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DCS – SWC 22 Binary Search Trees 2 children: –Complicated… Idea is to move the node with the next larger value in the tree up to take the position of N –Next larger value is found as the leftmost node in the right subtree of N –Keep going left in that subtree, until a node with no left child is found. Call this node L –Replace N with L

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DCS – SWC 23 Binary Search Trees Replace N with L –Copy data from L into N (not links!) –Delete original L, following the procedure for deleting a node with zero or a single child (L cannot have a left child) These operations will preserve the ordering properties of the tree

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DCS – SWC 24 Tree Traversal The fact that a Binary Search Tree is ordered, make certain tasks quite easy For instance, printing out the content of the tree in sorted order

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DCS – SWC 25 Tree Traversal Printing out a tree in sorted order: –Print out the left subtree –Print out data in the root node –Print out the right subtree Again, a highly recursive algorithm…

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DCS – SWC 26 Tree Traversal public void printNodes() // Node class { if (left != null) left.printNodes(); System.out.print(data + ” ”); if (right != null) right.printNodes(); }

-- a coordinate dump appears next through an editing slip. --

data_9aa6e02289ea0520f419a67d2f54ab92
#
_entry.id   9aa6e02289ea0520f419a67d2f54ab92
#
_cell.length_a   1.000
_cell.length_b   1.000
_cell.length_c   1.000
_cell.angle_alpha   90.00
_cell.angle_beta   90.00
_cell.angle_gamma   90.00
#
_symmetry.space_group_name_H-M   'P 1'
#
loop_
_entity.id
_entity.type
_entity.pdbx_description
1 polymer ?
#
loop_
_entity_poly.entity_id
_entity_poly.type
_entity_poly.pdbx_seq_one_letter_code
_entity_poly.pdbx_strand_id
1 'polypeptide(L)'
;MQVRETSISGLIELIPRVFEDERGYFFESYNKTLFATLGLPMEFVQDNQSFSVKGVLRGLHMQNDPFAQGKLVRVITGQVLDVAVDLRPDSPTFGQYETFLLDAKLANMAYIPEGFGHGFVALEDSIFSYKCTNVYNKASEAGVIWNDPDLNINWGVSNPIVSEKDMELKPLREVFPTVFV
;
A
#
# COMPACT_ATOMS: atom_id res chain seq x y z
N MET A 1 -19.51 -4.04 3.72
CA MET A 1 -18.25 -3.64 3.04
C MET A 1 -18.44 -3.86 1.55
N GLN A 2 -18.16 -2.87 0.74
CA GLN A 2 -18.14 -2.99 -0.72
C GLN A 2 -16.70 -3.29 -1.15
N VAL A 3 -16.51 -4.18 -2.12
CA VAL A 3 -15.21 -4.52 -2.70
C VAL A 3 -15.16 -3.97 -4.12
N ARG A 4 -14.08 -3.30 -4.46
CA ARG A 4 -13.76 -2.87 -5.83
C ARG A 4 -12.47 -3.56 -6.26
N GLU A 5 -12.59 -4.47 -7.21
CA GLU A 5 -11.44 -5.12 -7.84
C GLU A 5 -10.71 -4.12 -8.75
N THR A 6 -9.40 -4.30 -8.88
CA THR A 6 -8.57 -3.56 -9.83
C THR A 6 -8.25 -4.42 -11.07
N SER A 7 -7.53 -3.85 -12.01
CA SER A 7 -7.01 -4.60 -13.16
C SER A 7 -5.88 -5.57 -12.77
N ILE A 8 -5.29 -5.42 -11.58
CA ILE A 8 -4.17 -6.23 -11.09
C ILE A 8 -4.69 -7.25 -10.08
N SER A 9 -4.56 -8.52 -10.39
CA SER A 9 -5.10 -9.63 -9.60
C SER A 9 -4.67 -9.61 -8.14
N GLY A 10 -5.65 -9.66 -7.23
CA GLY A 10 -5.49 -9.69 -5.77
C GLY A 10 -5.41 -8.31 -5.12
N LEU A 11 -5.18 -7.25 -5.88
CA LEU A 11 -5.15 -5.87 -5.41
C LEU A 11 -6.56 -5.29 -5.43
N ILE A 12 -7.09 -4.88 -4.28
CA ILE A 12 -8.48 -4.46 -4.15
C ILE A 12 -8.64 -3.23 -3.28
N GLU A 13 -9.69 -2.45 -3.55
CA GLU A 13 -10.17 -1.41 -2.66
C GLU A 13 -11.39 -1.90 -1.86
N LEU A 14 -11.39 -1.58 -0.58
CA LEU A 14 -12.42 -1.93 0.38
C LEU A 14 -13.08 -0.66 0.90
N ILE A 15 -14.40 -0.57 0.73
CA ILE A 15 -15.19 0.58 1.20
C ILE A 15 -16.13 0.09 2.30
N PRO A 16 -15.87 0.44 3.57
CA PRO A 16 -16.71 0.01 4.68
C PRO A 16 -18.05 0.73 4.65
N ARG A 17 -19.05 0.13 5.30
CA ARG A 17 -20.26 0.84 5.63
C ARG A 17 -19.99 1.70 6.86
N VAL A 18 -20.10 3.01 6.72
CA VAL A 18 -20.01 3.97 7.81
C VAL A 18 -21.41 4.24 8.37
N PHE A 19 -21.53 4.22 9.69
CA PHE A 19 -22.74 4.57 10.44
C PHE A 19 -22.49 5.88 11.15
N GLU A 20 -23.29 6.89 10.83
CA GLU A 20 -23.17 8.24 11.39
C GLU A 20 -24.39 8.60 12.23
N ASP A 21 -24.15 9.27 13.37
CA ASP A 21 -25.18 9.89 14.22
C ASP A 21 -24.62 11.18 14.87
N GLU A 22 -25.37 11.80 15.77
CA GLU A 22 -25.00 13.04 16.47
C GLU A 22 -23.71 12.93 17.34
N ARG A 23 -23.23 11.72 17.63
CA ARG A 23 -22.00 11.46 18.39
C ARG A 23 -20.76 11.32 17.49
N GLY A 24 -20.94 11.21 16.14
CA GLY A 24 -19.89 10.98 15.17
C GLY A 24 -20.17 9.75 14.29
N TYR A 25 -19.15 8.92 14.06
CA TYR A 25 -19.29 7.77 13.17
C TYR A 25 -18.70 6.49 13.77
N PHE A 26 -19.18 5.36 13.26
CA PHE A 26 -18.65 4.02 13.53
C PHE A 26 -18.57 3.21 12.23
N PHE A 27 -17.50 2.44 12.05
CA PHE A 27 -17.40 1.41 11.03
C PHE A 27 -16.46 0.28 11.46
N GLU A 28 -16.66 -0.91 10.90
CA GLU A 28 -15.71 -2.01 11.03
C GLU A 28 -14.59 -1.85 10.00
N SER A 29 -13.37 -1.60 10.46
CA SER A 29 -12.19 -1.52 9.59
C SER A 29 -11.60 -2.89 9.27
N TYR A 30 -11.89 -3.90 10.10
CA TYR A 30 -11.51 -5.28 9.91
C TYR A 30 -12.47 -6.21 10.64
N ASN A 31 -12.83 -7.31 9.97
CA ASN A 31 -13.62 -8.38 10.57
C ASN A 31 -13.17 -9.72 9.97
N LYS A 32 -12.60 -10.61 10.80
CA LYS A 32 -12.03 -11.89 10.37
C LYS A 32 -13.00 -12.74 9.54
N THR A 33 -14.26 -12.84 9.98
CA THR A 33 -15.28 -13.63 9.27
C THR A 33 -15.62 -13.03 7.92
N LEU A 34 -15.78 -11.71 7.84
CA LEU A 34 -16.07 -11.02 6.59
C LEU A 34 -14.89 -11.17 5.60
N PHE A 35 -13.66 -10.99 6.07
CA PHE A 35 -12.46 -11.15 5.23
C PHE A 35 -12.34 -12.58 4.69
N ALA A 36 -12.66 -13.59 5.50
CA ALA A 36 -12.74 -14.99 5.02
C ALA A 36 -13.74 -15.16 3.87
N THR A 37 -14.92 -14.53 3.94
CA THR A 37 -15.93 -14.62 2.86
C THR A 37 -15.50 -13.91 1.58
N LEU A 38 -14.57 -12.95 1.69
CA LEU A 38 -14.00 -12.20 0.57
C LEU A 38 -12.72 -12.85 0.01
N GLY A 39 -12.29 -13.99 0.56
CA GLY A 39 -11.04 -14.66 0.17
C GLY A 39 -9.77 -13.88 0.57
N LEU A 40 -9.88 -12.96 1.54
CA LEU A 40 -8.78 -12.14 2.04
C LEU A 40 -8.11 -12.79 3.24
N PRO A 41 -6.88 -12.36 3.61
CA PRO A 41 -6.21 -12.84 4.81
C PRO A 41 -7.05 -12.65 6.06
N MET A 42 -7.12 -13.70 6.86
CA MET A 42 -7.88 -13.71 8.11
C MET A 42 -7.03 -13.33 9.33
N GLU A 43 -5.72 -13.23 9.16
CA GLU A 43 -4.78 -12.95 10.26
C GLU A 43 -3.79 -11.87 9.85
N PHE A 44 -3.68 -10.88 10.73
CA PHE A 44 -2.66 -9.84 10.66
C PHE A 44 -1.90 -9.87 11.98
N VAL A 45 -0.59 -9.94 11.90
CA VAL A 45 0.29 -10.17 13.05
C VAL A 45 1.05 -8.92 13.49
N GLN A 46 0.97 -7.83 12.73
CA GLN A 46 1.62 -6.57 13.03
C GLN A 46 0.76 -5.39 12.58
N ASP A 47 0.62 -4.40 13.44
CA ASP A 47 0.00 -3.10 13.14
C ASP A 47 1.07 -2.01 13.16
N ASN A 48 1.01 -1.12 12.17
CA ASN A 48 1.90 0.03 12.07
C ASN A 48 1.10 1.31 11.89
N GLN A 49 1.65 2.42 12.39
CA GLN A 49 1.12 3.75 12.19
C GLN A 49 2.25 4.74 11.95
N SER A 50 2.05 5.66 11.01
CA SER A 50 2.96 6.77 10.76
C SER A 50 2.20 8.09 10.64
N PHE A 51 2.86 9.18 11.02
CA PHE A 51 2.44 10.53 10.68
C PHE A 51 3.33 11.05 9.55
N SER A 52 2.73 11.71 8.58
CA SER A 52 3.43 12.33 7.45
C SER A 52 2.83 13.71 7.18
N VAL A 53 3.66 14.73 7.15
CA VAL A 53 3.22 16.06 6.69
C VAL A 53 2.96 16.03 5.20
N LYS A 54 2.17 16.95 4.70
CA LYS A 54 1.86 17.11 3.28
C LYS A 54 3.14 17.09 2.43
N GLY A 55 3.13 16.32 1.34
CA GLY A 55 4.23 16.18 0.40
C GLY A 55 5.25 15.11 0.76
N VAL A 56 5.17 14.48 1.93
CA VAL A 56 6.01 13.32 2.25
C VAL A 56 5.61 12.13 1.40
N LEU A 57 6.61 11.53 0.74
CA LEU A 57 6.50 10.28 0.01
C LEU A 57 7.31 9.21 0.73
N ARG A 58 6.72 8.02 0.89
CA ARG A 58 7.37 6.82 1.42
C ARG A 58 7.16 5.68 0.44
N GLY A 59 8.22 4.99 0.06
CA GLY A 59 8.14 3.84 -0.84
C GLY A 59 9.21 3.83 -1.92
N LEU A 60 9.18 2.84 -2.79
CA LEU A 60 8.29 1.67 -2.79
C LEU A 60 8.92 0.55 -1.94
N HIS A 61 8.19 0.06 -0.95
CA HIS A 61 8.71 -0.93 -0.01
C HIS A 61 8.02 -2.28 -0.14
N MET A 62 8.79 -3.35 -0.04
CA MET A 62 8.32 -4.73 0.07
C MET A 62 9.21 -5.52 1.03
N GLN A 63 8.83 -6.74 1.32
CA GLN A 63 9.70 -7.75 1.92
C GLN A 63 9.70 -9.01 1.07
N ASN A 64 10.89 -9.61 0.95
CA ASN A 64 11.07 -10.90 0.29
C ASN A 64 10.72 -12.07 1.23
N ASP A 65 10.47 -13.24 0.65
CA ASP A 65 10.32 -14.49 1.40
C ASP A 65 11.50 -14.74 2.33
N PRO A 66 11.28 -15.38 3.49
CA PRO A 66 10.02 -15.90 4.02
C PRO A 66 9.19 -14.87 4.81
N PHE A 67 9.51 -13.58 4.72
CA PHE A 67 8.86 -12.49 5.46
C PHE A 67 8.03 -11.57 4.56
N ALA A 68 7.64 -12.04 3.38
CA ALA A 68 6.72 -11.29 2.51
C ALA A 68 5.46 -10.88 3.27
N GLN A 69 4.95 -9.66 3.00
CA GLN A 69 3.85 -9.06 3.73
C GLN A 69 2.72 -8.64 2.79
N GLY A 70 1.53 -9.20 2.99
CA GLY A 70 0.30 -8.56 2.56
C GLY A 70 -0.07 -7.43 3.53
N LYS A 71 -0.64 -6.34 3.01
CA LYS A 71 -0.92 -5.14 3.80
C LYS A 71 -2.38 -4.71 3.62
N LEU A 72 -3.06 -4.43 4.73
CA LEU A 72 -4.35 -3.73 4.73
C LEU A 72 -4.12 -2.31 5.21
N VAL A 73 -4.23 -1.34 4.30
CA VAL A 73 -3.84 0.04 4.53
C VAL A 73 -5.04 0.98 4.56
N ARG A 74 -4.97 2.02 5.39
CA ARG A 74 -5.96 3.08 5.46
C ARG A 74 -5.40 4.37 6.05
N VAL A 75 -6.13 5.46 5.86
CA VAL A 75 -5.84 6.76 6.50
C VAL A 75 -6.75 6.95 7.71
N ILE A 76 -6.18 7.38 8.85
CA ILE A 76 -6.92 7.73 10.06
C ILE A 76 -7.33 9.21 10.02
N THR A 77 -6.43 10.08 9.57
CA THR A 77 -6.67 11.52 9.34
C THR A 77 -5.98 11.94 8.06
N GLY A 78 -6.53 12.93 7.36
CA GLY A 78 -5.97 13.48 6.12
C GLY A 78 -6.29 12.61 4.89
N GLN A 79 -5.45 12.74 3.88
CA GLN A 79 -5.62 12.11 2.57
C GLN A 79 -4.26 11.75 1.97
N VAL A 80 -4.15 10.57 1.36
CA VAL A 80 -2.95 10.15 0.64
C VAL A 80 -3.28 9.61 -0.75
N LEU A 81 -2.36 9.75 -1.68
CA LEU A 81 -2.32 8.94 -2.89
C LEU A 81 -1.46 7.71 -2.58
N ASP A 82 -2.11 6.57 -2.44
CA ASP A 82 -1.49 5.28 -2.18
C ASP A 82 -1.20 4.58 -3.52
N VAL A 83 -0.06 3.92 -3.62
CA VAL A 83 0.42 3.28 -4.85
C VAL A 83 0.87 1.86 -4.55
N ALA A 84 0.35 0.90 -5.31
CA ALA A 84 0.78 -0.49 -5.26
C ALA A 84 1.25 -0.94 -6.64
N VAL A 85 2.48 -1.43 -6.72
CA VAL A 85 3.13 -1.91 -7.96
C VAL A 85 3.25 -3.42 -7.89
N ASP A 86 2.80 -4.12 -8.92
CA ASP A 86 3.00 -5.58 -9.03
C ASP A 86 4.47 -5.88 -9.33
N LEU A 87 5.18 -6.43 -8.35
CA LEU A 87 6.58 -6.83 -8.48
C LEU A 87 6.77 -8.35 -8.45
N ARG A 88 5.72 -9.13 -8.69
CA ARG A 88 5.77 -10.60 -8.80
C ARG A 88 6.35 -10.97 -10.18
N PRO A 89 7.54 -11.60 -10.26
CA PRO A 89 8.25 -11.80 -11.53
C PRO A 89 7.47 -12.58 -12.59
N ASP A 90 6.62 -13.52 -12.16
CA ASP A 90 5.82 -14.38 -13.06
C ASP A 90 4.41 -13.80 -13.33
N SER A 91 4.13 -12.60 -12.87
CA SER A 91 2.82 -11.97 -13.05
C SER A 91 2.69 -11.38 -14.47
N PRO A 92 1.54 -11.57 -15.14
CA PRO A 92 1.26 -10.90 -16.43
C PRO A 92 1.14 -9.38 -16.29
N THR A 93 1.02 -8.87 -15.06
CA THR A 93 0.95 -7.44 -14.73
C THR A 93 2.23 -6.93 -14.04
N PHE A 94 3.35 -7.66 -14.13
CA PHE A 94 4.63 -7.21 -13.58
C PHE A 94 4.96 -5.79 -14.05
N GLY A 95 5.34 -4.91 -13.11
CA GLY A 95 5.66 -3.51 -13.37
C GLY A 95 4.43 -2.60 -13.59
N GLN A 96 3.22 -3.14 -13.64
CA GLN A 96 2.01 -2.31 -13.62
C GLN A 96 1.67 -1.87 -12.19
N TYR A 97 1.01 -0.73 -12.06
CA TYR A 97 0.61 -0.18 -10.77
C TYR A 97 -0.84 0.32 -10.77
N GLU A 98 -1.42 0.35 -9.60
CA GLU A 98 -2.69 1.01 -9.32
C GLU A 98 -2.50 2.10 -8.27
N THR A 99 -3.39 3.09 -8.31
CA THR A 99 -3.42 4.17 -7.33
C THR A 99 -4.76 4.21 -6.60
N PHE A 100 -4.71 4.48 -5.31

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DCS – SWC 27 Tree Traversal // BinarySearchTree class public void printTree() { if (root != null) root.printNodes(); }

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DCS – SWC 28 Tree Traversal

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DCS – SWC 29 Tree Traversal This is known as in-order tree traversal: –Apply operation to left subtree –Apply basic operation to root –Apply operation to right subtree

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DCS – SWC 30 Tree Traversal We also have pre-order tree traversal: –Apply basic operation to root –Apply operation to left subtree –Apply operation to right subtree

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DCS – SWC 31 Tree Traversal

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DCS – SWC 32 Tree Traversal And finally post-order tree traversal: –Apply operation to left subtree –Apply operation to right subtree –Apply basic operation to root

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DCS – SWC 33 Tree Traversal

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DCS – SWC 34 Tree Traversal What tree traversal method to use depends entirely on your application In-order outputs the content of the tree in sorted order Pre- and post-order do not, but are used for other types of algorithms